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Tuesday, July 16, 2024 | Back issues
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Accused lookout in James ‘Whitey’ Bulger prison killing pleads guilty, gets no additional time

Bulger was convicted in 2013 in a string of 11 killings and dozens of other gangland crimes, many of them committed while he was said to be an FBI informant.

CLARKSBURG, W.Va. (AP) — The man accused of acting as lookout during the prison killing of notorious Boston gangster James “Whitey” Bulger won’t serve additional prison time after pleading guilty Monday to a charge of lying to federal agents.

Sean McKinnon, wearing shackles, was hugged by both of his attorneys after U.S. District Judge Thomas Kleeh agreed with prosecutors’ recommendation that he be given credit for serving 22 months in custody after his indictment.

McKinnon was accused along with two other inmates in the 2018 killing at a troubled West Virginia prison. Fotios “Freddy” Geas and Paul J. DeCologero, are accused of repeatedly hitting Bulger in the head within hours of Bulger being transferred to the prison.

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Plea deals for the three were disclosed May 13. Plea hearings and sentencings are set for Aug. 1 for DeCologero and Sept. 6 for Geas.

McKinnon was released from USP Hazelton in 2022 after completing a sentence for stealing guns from a firearms dealer. He was on federal supervised release when the indictment was handed down just weeks later in August 2022.

McKinnon was set to be flown back to Florida later Monday.

“We’re delighted that he’s being released,” defense attorney Katie Cimono said.

A charge against McKinnon of conspiracy to commit first-degree murder was dismissed.

McKinnon could have faced up to five years in prison and a $250,000 fine on the false statement charge.

Assistant U.S. Attorney Brandon Flower said Geas and DeCologero spent about seven minutes in Bulger’s cell while McKinnon went to a common area of the prison before returning. McKinnon later told FBI special agents “he was not aware of what happened to Mr. Bulger,” Flower said. “He in fact did know.”

Cimino argued that McKinnon’s lie “did not harm Mr. Bulger.”

No one stepped forward when the judge asked if any family members wanted to speak prior to sentencing McKinnon.

According to prosecutors, DeCologero, a Massachusetts gangster, told an inmate witness that Bulger was a “snitch” and that as soon as he came into their unit, they planned to kill him. DeCologero, a onetime Mafia hitman, also told an inmate he and Geas used a belt with a lock attached to it to bludgeon him to death.

Geas and DeCologero were identified as suspects shortly after Bulger’s death, but they remained uncharged for years as the investigation dragged on.

Last year, the Justice Department said it would not seek the death sentence for Geas and DeCologero, who were charged with murder, along with conspiracy to commit first-degree murder, which carries up to a life sentence.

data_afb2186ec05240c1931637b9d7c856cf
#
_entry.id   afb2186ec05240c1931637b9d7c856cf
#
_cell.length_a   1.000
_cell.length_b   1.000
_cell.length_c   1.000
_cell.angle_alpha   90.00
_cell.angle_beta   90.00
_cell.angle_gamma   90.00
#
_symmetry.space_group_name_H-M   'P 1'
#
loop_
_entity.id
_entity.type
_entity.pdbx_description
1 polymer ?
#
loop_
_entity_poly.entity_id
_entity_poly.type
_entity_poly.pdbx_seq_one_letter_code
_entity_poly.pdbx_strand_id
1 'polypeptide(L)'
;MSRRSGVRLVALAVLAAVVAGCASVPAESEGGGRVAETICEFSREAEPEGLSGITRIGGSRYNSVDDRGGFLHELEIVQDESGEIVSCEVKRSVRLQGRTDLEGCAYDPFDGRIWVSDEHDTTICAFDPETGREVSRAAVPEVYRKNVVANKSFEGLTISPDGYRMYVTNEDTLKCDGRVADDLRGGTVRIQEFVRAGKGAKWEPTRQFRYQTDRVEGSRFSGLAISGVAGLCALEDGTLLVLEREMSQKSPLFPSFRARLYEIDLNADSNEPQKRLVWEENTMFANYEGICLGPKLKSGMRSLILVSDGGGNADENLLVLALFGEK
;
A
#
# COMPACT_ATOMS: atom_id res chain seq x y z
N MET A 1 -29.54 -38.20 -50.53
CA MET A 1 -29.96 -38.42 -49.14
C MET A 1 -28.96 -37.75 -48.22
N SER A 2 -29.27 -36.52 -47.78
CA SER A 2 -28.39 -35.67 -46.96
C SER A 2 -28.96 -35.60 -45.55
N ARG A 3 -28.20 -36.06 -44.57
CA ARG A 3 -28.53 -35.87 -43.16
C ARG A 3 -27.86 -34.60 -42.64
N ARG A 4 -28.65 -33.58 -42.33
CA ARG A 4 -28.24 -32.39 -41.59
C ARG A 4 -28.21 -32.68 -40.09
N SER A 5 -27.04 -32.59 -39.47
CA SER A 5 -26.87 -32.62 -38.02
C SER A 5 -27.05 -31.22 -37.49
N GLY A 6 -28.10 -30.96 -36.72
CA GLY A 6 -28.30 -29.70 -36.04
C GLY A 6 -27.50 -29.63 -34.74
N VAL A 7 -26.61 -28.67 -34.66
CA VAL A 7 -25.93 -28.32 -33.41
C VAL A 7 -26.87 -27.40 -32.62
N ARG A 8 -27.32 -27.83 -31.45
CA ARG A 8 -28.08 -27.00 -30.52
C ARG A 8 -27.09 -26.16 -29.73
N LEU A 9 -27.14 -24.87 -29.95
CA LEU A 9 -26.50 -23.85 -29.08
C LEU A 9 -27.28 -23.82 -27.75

Bulger, who ran the largely Irish mob in Boston in the 1970s and ’80s, was also an FBI informant who provided the bureau with information on the main rival to his gang.

He became one of the nation’s most wanted fugitives after fleeing Boston in 1994 thanks to a tip from his FBI handler that he was about to be indicted. He was captured at age 81 after more than 16 years on the run.

Bulger was convicted in 2013 in a string of 11 killings and dozens of other gangland crimes, many of them committed while he was said to be an FBI informant.

Bulger was killed just hours after he was transferred from a Florida lockup to USP Hazelton in West Virginia. After the killing, experts criticized his transfer to Hazelton, where workers had already been sounding the alarm about violence and understaffing, and his placement in the general population instead of more protective housing.

A Justice Department inspector general investigation found in 2022 that his killing was the result of multiple layers of management failures, widespread incompetence and flawed policies at the Bureau of Prisons. The inspector general found no evidence of “malicious intent” by any bureau employees but said a series of bureaucratic blunders left Bulger at the mercy of rival gangsters.

DeCologero, who was in a gang led by his uncle, was convicted of buying heroin that was used to try to kill a teenage girl his uncle wanted dead because he feared she would betray the crew to police. After the heroin did not kill her, another man broke her neck, dismembered her body and buried her remains in the woods, court records say.

Geas was a close associate of the Mafia and acted as an enforcer but was not an official “made” member because he is Greek, not Italian. He and his brother were sentenced to life in 2011 for their roles in several violent crimes, including the 2003 killing of Adolfo “Big Al” Bruno, a Genovese crime family boss in Springfield, Massachusetts. Another mobster ordered Bruno’s killing because he was upset that he had talked to the FBI, prosecutors said.

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By JOHN RABY Associated Press

Categories / Criminal

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